Have you or your child been vaccinated against whooping cough? If not, talk to your doctor. The disease, which can lead to painful bouts of extended coughing and can be deadly in children, is making a resurgence, according to an article out Thursday in the New England Journal of Medicine.
After a vaccine against whooping cough, or pertussis, was introduced in the 1940s, the number of people developing the disease dropped sharply, from about 157 per 100,000 people to less than 1 per 100,000 people. But that number has now risen almost ten-fold.
Thomas Frieden, M.D., director of the Centers for Disease Control and Prevention, told us last week during a visit to Consumer Reports that one main reason for the increase is that the type of vaccine used today doesn't last as long as the previous one.
"We're going to see more cases this year than we have in decades," Frieden said. "The new vaccine doesn't cause as many bad reactions as the old one did, but its protection may wane."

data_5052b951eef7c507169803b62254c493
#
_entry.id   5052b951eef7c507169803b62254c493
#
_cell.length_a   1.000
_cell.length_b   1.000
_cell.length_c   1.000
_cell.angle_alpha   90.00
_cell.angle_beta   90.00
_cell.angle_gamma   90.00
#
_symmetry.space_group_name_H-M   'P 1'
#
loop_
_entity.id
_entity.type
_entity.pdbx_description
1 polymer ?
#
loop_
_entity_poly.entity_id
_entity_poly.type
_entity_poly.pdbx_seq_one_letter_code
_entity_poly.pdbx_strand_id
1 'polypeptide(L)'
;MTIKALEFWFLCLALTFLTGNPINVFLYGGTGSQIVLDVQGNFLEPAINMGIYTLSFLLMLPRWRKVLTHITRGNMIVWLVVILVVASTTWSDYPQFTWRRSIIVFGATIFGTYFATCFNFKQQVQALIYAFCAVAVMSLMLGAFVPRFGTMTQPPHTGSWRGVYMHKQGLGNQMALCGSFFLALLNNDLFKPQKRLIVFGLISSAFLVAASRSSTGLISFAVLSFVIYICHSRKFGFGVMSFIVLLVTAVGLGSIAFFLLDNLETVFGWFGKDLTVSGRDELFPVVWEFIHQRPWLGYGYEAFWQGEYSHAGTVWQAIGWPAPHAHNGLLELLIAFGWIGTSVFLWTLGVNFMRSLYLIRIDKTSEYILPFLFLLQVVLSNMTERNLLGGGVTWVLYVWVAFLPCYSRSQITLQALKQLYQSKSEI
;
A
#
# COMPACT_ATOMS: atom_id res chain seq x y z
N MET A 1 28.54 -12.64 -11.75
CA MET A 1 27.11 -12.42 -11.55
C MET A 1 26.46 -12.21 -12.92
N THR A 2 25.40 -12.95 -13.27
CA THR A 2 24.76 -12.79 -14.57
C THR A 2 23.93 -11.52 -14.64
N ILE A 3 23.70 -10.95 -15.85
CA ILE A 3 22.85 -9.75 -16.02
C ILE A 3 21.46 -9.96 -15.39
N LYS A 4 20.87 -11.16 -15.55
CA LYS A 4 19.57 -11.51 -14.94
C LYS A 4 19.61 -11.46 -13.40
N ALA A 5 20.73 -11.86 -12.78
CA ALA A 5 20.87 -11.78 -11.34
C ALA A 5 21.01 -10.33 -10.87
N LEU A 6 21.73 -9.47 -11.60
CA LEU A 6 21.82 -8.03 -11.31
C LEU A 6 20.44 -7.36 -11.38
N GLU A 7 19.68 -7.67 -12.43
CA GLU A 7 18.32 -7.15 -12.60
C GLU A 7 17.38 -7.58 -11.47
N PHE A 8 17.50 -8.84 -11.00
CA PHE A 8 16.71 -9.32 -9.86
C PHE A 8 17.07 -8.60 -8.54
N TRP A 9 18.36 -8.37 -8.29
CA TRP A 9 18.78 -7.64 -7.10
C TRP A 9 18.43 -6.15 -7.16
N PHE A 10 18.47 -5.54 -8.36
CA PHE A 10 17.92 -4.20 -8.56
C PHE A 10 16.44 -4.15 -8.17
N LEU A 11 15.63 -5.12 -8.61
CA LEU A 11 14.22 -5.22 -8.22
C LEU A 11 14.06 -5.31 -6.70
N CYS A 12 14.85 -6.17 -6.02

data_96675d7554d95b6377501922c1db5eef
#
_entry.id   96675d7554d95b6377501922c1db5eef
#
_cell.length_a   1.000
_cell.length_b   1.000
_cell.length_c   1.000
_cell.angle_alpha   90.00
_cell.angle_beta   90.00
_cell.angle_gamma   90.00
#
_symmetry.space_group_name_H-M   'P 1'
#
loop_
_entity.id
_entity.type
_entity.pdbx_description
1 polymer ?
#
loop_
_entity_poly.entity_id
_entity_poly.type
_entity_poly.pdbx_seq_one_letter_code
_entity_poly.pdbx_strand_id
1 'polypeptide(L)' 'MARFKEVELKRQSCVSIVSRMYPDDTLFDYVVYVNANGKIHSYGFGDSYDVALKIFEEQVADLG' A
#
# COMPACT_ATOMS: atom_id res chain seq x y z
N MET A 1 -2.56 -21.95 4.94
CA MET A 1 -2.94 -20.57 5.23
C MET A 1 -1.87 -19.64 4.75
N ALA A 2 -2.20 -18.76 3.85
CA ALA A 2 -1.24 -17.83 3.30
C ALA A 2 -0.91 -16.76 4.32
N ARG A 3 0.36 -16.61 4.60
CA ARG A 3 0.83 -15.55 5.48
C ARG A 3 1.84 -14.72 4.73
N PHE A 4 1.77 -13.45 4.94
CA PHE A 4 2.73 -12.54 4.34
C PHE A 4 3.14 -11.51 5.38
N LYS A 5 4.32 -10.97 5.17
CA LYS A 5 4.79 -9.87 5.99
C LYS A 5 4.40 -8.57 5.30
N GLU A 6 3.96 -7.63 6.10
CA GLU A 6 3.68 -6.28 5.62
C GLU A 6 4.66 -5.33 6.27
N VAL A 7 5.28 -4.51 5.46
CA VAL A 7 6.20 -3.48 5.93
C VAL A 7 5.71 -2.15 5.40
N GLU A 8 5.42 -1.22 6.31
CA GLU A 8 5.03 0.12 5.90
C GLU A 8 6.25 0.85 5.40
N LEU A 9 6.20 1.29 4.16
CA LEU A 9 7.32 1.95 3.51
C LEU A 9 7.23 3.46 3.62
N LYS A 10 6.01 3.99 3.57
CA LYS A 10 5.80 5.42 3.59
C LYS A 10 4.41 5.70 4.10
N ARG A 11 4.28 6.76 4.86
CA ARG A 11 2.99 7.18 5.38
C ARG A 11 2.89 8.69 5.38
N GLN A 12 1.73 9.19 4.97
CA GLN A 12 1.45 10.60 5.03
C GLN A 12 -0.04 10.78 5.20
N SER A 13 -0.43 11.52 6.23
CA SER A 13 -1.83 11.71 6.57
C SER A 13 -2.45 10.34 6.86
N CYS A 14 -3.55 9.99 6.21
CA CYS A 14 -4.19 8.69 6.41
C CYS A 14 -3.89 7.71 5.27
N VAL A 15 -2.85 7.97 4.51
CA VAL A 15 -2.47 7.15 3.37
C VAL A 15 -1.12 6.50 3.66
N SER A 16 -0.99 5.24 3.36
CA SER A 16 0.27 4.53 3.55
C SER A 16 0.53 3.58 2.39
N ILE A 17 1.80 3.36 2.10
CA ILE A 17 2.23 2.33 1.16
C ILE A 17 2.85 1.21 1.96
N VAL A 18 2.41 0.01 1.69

The NEJM article argues that researchers need to develop a new vaccine that provides longer-lasting coverage. But they emphasize that until then the most important thing is for people to get the shot, as the vaccine still offers substantial protection against whooping cough. That's especially true for children (the first dose should be at 2 months old) and in adults 65 and older who are in contact with infants.
Epidemic Pertussis in 2012: The Resurgence of a Vaccine-Preventable Disease [New England Journal of Medicine]